This question came up in a class I was teaching a few weeks ago: given that the variable-length column offset array in a record only stores offsets, how does the storage engine find a particular variable-length column?

The question comes because there's nothing in the record to say which variable-length column is which – so how does it work? The answer is a combination of the null bitmap in the record, plus the metadata for the table/index stored in the system tables. All variable-length columns have a fixed 'location' within the variable-length portion of the record when they are non-null. Let's see what I mean.

First off I'll create a test table with a single record, with all variable-length columns null, and dump out the record using DBCC PAGE:

CREATE TABLE vartest (c1 INT, c2 VARCHAR (100), c3 VARCHAR (100), c4 varchar (100));
GO
INSERT INTO vartest VALUES (1, NULL, NULL, NULL);
GO

DBCC TRACEON (3604);
DBCC PAGE (test, 1, 152, 1);
GO

Slot 0, Offset 0×60, Length 11, DumpStyle BYTE
Record Type = PRIMARY_RECORD Record Attributes = NULL_BITMAP
Memory Dump @0x66F4C060

00000000: 10000800 01000000 0400fe†††††††††††††………..

The 0x0400fe in bold-underlined is the null bitmap. The 0×0400 reverses to 0×0004 – which is the count of columns in the record. The 0xfe is the actual bitmap, which is 11111110 in binary. So all columns in the record except the first are null (although the null bitmap only needs to store bits for 4 columns, all bits in the null bitmap that aren't used are set to indicate a null). You can also see that there's no variable-length column offset array as *all* the variable-length columns are null.

Now I'll make the middle variable-length column non-null and dump out the record using DBCC PAGE:

UPDATE vartest SET c3 = 'c3c3c3c3';
GO
DBCC PAGE (test, 1, 152, 1);
GO

Slot 0, Offset 0×60, Length 25, DumpStyle BYTE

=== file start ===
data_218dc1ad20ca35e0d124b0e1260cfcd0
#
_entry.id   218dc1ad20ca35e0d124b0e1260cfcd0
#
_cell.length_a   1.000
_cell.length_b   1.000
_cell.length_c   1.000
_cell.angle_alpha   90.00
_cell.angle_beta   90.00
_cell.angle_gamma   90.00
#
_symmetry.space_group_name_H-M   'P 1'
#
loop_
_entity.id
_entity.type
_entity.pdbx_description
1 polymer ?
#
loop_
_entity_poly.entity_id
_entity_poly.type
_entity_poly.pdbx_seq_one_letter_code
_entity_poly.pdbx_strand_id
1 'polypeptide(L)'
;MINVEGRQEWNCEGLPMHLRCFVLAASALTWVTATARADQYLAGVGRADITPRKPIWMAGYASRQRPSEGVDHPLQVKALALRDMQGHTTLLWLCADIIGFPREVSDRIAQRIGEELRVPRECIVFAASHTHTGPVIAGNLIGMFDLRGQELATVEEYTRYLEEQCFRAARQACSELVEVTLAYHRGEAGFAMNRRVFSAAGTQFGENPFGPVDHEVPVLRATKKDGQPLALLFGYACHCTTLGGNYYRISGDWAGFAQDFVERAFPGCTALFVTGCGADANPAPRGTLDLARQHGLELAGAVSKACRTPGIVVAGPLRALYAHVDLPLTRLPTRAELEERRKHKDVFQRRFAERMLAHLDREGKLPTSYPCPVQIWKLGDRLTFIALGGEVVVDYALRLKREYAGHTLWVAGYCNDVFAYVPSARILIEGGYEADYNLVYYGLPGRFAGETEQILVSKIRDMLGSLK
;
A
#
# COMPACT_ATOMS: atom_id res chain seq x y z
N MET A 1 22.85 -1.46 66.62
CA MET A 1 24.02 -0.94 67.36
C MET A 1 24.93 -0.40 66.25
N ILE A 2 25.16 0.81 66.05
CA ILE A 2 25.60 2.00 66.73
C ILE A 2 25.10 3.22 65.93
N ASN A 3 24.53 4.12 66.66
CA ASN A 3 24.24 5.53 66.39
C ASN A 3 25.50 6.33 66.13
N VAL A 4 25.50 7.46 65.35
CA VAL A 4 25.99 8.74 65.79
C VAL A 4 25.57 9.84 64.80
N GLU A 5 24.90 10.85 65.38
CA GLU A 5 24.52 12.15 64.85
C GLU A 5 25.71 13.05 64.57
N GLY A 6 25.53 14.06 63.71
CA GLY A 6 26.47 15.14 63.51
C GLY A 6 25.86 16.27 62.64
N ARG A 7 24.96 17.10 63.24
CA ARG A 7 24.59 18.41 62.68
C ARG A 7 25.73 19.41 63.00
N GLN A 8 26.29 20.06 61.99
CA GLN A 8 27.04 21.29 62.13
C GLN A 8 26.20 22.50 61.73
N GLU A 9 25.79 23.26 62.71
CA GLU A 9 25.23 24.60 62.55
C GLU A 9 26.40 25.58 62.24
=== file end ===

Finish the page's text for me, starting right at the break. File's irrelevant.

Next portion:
Record Type = PRIMARY_RECORD Record Attributes = NULL_BITMAP VARIABLE_COLUMNS
Memory Dump @0x67FEC060

00000000: 30000800 01000000 0400fa02 00110019 †0……………
00000010: 00633363 33633363 33†††††††††††††††††.c3c3c3c3

We can see the null bitmap (bold-underlined) has changed to 0xfa in hex, or 11111010 in binary, to reflect that the first and third columns are non-null. As soon as a single variable-length column in the record is non-null, the variable-length column offset array is populated for all variable-length columns up to and including the last non-null column. The array has the count of entries in the array (the 0200, which reverses to 0×0002), and then for each column it stores the offset to the start of the following column, to avoid storing the length too. The difference between successive start-of-column offsets is the length, with the first length calculated using the end of the array itself as the starting point of the first column. In the record above, the array has two entries, ending at offsets 0×0011-1 and 0×0019-1 in the record. The array itself finishes at 0×0010, so the first entry in the array is essentially pointing at an empty value, which we know to be actually a null value (instead of a non-null empty value) using the null bitmap.

Now if I make the first variable-length column non-null, watch what happens to the record:

UPDATE vartest SET c2 = 'c2c2c2c2';
DBCC PAGE (test, 1, 152, 1);
GO

Slot 0, Offset 0×60, Length 33, DumpStyle BYTE
Record Type = PRIMARY_RECORD Record Attributes = NULL_BITMAP VARIABLE_COLUMNS
Memory Dump @0x6714C060

00000000: 30000800 01000000 0400f802 00190021 †0…………..!
00000010: 00633263 32633263 32633363 33633363 †.c2c2c2c2c3c3c3c
00000020: 33†††††††††††††††††††††††††††††††††††3

The null bitmap has changed from 0xfa to 0xf8 to reflect the newly non-null column. The variable-length portion is re-ordered so that the newly non-null column is in its correct place (you can see the c2c2c2c2c2 comes before the c3c3c3c3 in the hex dump of the record) and the offsets have been updated accordingly. The array still only hold two values though. Now if I set the last column to be non-null:

UPDATE vartest SET c4 = 'c4c4c4c4';
DBCC PAGE (test, 1, 152, 1);
GO

Slot 0, Offset 0×81, Length 43, DumpStyle BYTE
Record Type = PRIMARY_RECORD Record Attributes = NULL_BITMAP VARIABLE_COLUMNS
Memory Dump @0x66FCC081

00000000: 30000800 01000000 0400f003 001b0023 †0…………..#
00000010: 002b0063 32633263 32633263 33633363 †.+.c2c2c2c2c3c3c
00000020: 33633363 34633463 346334†††††††††††††3c3c4c4c4c4

The null bitmap now indicates all 4 columns are non-null. The count of columns in the variable-length column offset array has increased to 3 and the new entry is added on the end, as it is the last variable-length column.

You can conceptually think of the algorithm to obtain a variable-length column value as merging the relevant parts of the null bitmap with the variable-length column offset array, and then returning the value if it's non-null.

Hope this explains things!